The Phillies bullpen in 2013 could be described in a lot of ways. Unfortunately, not a single one of those descriptions is “good.” The pitching staff as a whole was dead last in the NL in saves, and 14th/15 in ERA, IP, H, R, and ER.
They were also 10th in SOs, in the bottom half of BBs and HRs, and 13th in the somewhat important category of “Team Wins” (only important in this case because it’s cumulative; SOMEONE has to account for every win and loss, I’m not evaluating on a per pitcher basis).
In addition, the Phillies used 21 pitchers in relief, and only one of them (the most popular man in town, Jonathan Papelbon) pitched at least 60 innings out of the ‘pen. That’s a hell of a lot of volatility.
There is good news, however. The main issues related to this club were not top of the line talent – on paper, a bullpen headlined by Antonio Bastardo, Mike Adams, and Papelbon should get you through a lot of games. In fact, Ruben Amaro was not inherently wrong in signing a rehabbing Adams – there’s a lot of upside there.
The problem is that the 15 guys on the 40-man roster, but not on the 25-man, aren’t very good. There was no backup plan in the case of injury. The young, in-house options that should be at AAA were instead forced to the majors from opening day. Also – Chad Durbin. That is all.
Given this opportunity, however, many of them worked out some kinks, and had pretty good seasons. Between Papelbon, Bastardo, Adams, Jake Diekman, Justin De Fratus, and Ethan Martin‘s relief appearances, there was a combined 3.09 ERA, with 8.99 SO/9 and a 1.297 WHIP.
And actually, guys like Zach Miner and Luis Garcia, while probably used a little much, are totally acceptable in the injury fill-in role they were given (~25 IP, low leverage situations, etc.). A couple of those guys waiting in AAA is a huge plus for a team.
The problem is, there were around a dozen of those guys for the Phillies. That level of a) mediocrity b) frailty and c) lack of depth is an insurmountable obstacle for a pitching staff.
So, let’s take a peek at who should be locks for the bullpen in 2014, and what holes remain to be filled.
Locks: Papelbon, Adams, Bastardo, Diekman
Maybes: Martin (should be a lock, but some people won’t forfeit him as a starter yet), De Fratus (Good 6th/7th guy, or great AAA depth)
Let’s say we want to aim for 13 relievers on the 40-man, with 7 of them on the active roster. Let’s also assume Ethan Martin is kept in the major league bullpen on opening day, and De Fratus is in AAA.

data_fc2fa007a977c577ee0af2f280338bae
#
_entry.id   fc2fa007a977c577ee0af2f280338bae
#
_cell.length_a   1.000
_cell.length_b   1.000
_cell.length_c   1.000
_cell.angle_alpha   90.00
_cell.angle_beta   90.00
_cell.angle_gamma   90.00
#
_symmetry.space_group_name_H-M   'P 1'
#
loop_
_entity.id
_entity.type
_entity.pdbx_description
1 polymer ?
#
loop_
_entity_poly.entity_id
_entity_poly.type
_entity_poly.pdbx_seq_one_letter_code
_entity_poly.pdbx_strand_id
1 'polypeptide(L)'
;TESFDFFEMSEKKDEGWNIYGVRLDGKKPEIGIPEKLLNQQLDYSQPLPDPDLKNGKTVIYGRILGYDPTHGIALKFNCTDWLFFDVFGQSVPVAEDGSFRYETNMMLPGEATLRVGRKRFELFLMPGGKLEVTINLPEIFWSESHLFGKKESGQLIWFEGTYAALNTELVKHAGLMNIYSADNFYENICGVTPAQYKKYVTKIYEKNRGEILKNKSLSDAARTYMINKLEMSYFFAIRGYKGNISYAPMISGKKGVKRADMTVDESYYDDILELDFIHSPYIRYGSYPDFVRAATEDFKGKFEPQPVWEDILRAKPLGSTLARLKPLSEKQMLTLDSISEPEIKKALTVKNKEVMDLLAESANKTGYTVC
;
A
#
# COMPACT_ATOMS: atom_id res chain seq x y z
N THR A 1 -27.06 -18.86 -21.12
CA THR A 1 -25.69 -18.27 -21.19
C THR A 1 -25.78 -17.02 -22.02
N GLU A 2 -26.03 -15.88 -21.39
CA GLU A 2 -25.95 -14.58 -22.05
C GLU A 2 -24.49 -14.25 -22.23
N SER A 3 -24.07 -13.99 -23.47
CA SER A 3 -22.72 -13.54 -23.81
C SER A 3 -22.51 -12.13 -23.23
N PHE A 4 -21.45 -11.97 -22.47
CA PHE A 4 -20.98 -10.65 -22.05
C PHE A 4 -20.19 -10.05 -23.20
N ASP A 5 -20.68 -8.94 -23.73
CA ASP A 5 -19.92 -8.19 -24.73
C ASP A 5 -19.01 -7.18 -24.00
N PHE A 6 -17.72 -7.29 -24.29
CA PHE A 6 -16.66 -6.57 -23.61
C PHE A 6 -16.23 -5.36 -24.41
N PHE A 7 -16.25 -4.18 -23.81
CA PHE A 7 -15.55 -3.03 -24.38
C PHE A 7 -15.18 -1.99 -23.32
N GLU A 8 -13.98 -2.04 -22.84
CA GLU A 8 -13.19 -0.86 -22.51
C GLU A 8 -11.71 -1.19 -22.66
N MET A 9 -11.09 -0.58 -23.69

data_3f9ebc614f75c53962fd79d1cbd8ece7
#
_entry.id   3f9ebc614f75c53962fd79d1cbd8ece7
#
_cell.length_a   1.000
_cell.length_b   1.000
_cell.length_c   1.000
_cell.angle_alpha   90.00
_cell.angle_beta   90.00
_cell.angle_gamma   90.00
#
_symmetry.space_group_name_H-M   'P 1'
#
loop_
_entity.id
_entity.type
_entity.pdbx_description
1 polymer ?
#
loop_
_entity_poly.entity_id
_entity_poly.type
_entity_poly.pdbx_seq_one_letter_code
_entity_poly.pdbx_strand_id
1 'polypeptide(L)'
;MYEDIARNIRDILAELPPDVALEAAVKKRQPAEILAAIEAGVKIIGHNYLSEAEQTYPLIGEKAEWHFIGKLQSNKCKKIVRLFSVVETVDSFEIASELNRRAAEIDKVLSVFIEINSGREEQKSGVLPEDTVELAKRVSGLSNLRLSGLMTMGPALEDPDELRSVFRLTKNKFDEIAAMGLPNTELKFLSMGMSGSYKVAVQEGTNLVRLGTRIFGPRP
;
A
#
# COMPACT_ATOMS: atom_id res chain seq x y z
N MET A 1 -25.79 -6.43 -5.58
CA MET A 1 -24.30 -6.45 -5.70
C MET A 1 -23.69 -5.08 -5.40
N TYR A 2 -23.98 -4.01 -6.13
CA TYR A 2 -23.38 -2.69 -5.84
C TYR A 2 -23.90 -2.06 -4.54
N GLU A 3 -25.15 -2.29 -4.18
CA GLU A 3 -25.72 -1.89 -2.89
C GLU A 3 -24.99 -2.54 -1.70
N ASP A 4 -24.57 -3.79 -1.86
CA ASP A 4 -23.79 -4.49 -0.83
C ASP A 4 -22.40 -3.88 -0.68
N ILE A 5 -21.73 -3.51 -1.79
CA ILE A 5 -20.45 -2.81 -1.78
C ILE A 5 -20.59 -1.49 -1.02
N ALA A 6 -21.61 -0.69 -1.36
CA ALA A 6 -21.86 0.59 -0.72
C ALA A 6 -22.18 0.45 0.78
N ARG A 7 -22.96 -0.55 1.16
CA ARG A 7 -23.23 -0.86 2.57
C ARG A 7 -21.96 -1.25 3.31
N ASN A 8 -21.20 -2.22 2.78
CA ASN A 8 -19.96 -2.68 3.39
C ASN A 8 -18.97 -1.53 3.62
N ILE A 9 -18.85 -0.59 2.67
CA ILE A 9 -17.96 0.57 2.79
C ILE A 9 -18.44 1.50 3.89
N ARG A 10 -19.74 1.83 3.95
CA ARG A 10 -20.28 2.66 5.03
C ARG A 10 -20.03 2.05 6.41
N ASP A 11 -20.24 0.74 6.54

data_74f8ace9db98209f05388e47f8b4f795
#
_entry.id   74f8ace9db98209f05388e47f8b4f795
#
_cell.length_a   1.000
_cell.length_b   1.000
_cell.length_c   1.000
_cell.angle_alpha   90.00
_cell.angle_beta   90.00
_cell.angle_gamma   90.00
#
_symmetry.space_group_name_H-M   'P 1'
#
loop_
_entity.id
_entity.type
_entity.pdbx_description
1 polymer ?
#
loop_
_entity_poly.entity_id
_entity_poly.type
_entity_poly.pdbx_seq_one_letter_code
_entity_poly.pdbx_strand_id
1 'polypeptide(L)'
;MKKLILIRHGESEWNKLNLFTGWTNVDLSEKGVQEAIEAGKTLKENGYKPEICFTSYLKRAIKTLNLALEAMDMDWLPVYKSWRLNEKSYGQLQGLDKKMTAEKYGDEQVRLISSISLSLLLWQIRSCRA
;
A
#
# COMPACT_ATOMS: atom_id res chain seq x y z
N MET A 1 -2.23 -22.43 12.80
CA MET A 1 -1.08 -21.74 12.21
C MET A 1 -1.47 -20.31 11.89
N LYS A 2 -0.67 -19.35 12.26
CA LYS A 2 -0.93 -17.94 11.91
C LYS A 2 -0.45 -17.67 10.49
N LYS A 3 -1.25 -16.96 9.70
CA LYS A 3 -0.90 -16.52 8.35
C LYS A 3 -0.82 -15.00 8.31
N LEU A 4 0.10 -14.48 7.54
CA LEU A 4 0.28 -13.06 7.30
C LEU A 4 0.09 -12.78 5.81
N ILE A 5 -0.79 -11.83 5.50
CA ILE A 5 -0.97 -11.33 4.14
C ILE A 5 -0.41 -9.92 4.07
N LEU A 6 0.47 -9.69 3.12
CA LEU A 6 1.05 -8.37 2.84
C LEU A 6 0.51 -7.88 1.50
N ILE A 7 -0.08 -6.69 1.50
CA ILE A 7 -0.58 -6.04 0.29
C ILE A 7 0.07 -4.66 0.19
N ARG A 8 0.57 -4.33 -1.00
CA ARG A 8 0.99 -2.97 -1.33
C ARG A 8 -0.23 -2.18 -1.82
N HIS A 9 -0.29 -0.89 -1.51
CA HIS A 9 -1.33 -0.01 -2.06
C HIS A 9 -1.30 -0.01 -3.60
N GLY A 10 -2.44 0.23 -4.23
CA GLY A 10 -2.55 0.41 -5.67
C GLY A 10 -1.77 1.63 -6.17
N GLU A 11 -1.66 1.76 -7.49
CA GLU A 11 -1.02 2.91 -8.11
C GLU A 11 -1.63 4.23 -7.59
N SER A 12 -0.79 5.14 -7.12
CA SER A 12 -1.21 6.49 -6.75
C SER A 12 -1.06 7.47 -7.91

At this point, I would also think hard about designating Savery – he’ll be 28 next year, and hasn’t lived anywhere up to his first round pick billing.
Let’s look at the revised depth chart:
Active Roster: Papelbon, Adams, Bastardo, Diekman, Martin
40-man depth: De Fratus, Garcia, Rosenberg, Stutes, Horst
There are two holes in the major league pen, and one in AAA. In order to fill these, the Phillies will have to get creative.
With $122.5 million guaranteed to 8 players, plus a projected $11.4 million in four arbitration-eligible players, and around 7-8 making the major league minimum (we’ll say ~$0.5 million), that leaves ~$40 million to spend on a catcher, one or two OFs, a starting pitcher or two, and all of these bullpen pieces before ownership refuses to open their pocketbooks anymore.
A cheap solution to the bullpen becomes a must. The below three moves will cost next to nothing, and provide important depth to a thin bullpen.
Sign Kyle Farnsworth to a minor league deal
This is the “aging reliever signed to AAA, ready to come up with his craftiness and veteran savvy” roster spot. Raul Valdes and Zach Miner occupied this spot last year, to varying degrees of mediocrity. Farnsworth is 38, and coming off a year in which he was released by the Rays mid-season, and picked up by the Pirates, where he looked much more effective in a (very) brief sample at the end of the year.
He’d probably be the second guy on the AAA call-up depth chart, after De Fratus, in the event of an injury/the implosion of one of the young guys. He’s not a sexy pick, but his control is good (2.3 BB/9 in 2013), and he’s still durable.
Sign Boone Logan to a 3-year/$10 million contract